Election 2019: voice of the voluntary sector must be heard

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Anna Fowlie says it will be difficult, but the voice of the voluntary sector must be heard amidst the election clamour

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21st November 2019 by TFN Guest 3 Comments

I’ve always been someone who loves an election and been frustrated by low turn-out and people who say “politics doesn’t really affect me” – it affects us all.

We pay tax, we should have our say in how it’s spent; we should all have a say in what our country feels like to live in.

Since devolution, the things that matter day to day have increasingly resided at Holyrood. With the exception of the welfare system, the matters dealt with at Westminster have felt increasingly remote.

However, with welfare reform and Brexit, the importance of the overall economy and international relations has come back into sharp relief. The feelings of division and lack of community cohesion are at a level I haven’t seen since the 80s, and indeed are probably even worse because the whole way we do democracy feels broken.

Anna Fowlie

Anna Fowlie

We have a campaigning role on every issue you can think of from the environment to human rights, poverty to pensions

 At a time when people, especially the young, feel more disenfranchised than ever it is crucial that as many people as possible vote. 

The voluntary sector engages with a lot of those disenfranchised people and it’s our duty to encourage them to vote, regardless of who they want to vote for.

Voluntary organisations and the sector as a whole are inherently political, while not party political. We have a campaigning role on every issue you can think of from the environment to human rights, poverty to pensions.

The snap nature of this general election makes it virtually impossible to influence manifestos but, while Brexit is the single most significant event to hit the UK since the second world war, it’s important that this doesn’t become a binary issue poll.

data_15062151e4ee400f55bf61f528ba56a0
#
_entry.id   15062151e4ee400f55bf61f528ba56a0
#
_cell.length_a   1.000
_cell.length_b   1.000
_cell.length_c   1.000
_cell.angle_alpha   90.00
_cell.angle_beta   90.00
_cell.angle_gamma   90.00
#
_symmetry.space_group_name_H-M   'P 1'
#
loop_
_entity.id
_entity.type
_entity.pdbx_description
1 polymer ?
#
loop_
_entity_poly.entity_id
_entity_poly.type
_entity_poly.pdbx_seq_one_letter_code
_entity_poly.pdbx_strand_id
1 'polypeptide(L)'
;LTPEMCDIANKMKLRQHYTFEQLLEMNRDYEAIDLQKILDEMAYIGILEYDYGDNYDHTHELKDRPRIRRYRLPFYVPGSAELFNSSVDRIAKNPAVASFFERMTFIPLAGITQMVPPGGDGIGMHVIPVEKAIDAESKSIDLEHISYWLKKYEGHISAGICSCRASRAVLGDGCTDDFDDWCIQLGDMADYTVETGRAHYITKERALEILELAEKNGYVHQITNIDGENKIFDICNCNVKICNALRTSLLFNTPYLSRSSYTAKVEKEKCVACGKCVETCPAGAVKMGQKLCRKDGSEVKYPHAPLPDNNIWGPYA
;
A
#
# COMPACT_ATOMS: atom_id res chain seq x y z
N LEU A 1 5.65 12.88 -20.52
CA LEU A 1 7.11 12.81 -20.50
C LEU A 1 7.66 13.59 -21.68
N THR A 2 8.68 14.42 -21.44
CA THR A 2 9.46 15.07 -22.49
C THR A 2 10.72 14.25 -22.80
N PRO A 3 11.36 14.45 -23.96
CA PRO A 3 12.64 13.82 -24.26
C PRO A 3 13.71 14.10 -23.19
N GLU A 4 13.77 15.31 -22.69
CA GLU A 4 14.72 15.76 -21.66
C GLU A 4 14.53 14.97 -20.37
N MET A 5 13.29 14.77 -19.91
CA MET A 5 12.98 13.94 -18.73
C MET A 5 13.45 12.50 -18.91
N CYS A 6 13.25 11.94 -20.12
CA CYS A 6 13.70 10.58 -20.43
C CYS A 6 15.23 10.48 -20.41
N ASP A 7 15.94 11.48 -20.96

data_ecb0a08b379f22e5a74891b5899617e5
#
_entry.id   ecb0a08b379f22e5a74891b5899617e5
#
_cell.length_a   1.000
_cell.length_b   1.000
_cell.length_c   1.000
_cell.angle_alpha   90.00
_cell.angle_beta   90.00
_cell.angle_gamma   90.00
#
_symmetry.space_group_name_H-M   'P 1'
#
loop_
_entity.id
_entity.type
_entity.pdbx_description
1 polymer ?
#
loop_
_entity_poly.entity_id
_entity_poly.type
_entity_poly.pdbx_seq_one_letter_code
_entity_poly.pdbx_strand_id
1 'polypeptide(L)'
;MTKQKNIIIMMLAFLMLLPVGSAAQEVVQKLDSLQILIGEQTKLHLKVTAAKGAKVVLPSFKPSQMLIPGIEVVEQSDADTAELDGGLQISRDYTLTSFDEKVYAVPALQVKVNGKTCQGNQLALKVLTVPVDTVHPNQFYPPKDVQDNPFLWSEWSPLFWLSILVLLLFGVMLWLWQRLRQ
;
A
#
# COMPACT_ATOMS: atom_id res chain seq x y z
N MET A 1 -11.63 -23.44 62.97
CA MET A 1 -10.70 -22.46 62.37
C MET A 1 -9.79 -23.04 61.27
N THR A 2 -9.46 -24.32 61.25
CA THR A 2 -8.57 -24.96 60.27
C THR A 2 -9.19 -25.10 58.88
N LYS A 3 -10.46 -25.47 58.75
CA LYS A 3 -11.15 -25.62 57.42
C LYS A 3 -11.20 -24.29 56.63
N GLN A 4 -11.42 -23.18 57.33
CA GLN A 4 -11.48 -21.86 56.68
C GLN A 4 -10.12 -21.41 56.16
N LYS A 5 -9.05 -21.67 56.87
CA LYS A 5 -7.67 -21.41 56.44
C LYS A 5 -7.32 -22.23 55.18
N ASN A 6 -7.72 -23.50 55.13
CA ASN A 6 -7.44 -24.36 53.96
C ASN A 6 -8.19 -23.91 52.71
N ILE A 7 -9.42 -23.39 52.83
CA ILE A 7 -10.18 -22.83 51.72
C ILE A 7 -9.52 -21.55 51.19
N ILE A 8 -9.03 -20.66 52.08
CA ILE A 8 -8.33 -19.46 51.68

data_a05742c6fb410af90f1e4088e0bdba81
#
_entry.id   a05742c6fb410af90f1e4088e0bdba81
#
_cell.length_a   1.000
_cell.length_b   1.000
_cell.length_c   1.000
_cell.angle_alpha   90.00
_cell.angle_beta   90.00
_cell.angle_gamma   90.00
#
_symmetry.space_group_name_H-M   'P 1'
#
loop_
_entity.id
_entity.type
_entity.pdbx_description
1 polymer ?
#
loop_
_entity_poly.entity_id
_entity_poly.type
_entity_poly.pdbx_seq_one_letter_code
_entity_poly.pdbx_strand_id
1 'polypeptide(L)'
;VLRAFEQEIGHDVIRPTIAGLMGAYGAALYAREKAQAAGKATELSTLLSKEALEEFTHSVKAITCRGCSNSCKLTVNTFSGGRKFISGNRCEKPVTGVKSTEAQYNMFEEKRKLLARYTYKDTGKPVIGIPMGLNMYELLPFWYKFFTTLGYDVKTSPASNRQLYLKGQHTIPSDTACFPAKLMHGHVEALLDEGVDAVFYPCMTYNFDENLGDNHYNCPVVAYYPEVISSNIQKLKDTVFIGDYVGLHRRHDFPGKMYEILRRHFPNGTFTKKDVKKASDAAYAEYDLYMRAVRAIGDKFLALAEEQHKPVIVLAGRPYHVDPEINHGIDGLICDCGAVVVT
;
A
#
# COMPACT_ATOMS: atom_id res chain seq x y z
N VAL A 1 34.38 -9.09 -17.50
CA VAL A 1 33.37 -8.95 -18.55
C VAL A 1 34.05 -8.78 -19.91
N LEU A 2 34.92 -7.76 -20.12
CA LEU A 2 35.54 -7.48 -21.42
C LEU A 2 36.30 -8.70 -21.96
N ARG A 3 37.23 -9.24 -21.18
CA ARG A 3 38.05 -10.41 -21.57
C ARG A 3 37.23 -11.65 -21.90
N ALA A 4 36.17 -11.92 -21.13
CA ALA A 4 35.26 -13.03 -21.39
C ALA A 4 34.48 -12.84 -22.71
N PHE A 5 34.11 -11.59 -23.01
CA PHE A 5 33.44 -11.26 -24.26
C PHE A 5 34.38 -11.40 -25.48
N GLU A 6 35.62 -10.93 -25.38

This is a chance to make sure people’s rights are respected and protected, the climate emergency is front and centre and that we strive for an inclusive, wellbeing-focused economy that isn’t all about profit for big business or a few individuals.

I hope that our UK politicians will listen to the voices from the voluntary sector and most of all that as many people as possible will turn out to vote.

Anna Fowlie is chief executive of the Scottish Council for Voluntary Organisations.

23rd November 2019 by Scott Wilson-MacRae

Absolutely correct, but unfortunately no voluntary sector CEO will speak out about the years of Scottish Government and local authority cutbacks, civil service incompetence or constantly delayed policy initiatives. Why? Because THIS Scottish Government expect unerring loyalty and silence or your funding is cut and the UK government are blamed.

25th November 2019 by ROBERT MCINTOSH

Dear Scott, perhaps you may wish to have a proper look at how and why the Scottish Government funds the 3rd sector. They have to watch on as Scotland's wealth is consumed by the UK Treasury, a fraction of which is then handed back to the Scottish Government to spend in Scotland. If the UK Government decides to cut the pocket money to Scotland what do you think the Scottish Government can do? The Scottish Government is not allowed to borrow and run a deficit (apart from a now allowed tiny amount) and so they have to make cuts somewhere to keep within their UK Government set overall budget. Whilst it would be great if they had a 'magic money tree' (similar to the one the UK Gov. uses to bribe the DUP and tax dodger billionaires) that is not the present legal reality; only if the Scottish Gov. has full tax raising, spending and social powers can any real difference be made to ensure Scotland's desire to be a welcoming and socially just nation transpires. Please make sure you cast your vote in this election but also do your own research and do not meekly accept mass media soundbites.

27th November 2019 by Lok Yue

Of course, why didnt I think of that? Its ALL ENGLAND's FAULT. Everything. Failure of education, the NHS, purchasing a shipyard sight unseen but that's OK because the Govt will be carrying out due diligence once its been paid for. My only question is why didnt the FM make it all perfectly clear to Andrew Neill two nights ago?